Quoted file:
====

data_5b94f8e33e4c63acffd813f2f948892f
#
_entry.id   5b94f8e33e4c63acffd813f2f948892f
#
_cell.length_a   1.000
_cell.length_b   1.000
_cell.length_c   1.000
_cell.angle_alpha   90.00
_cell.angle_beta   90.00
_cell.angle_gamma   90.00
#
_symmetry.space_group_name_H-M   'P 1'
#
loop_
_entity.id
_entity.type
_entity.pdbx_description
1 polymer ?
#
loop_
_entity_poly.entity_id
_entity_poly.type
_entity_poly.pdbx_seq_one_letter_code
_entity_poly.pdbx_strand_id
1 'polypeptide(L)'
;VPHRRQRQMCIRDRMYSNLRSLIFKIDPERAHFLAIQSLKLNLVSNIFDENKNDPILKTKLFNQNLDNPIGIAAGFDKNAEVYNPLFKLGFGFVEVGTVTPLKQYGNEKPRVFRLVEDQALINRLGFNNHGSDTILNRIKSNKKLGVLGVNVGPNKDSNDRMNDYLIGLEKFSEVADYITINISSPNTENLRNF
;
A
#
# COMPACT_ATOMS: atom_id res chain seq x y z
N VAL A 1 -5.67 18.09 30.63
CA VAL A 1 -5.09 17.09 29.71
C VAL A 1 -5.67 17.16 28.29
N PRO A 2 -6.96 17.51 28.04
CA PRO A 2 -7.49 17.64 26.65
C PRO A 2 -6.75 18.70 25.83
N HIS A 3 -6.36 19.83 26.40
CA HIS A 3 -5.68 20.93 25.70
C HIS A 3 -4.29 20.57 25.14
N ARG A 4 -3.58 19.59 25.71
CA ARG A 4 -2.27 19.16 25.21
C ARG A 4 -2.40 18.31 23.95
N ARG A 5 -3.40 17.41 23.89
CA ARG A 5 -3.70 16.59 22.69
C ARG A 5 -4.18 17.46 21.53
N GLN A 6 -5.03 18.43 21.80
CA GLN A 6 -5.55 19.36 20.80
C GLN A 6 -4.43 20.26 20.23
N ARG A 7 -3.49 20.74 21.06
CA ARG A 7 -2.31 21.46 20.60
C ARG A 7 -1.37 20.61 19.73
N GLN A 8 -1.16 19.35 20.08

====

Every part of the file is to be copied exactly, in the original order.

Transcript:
data_5b94f8e33e4c63acffd813f2f948892f
#
_entry.id   5b94f8e33e4c63acffd813f2f948892f
#
_cell.length_a   1.000
_cell.length_b   1.000
_cell.length_c   1.000
_cell.angle_alpha   90.00
_cell.angle_beta   90.00
_cell.angle_gamma   90.00
#
_symmetry.space_group_name_H-M   'P 1'
#
loop_
_entity.id
_entity.type
_entity.pdbx_description
1 polymer ?
#
loop_
_entity_poly.entity_id
_entity_poly.type
_entity_poly.pdbx_seq_one_letter_code
_entity_poly.pdbx_strand_id
1 'polypeptide(L)'
;VPHRRQRQMCIRDRMYSNLRSLIFKIDPERAHFLAIQSLKLNLVSNIFDENKNDPILKTKLFNQNLDNPIGIAAGFDKNAEVYNPLFKLGFGFVEVGTVTPLKQYGNEKPRVFRLVEDQALINRLGFNNHGSDTILNRIKSNKKLGVLGVNVGPNKDSNDRMNDYLIGLEKFSEVADYITINISSPNTENLRNF
;
A
#
# COMPACT_ATOMS: atom_id res chain seq x y z
N VAL A 1 -5.67 18.09 30.63
CA VAL A 1 -5.09 17.09 29.71
C VAL A 1 -5.67 17.16 28.29
N PRO A 2 -6.96 17.51 28.04
CA PRO A 2 -7.49 17.64 26.65
C PRO A 2 -6.75 18.70 25.83
N HIS A 3 -6.36 19.83 26.40
CA HIS A 3 -5.68 20.93 25.70
C HIS A 3 -4.29 20.57 25.14
N ARG A 4 -3.58 19.59 25.71
CA ARG A 4 -2.27 19.16 25.21
C ARG A 4 -2.40 18.31 23.95
N ARG A 5 -3.40 17.41 23.89
CA ARG A 5 -3.70 16.59 22.69
C ARG A 5 -4.18 17.46 21.53
N GLN A 6 -5.03 18.43 21.80
CA GLN A 6 -5.55 19.36 20.80
C GLN A 6 -4.43 20.26 20.23
N ARG A 7 -3.49 20.74 21.06
CA ARG A 7 -2.31 21.46 20.60
C ARG A 7 -1.37 20.61 19.73
N GLN A 8 -1.16 19.35 20.08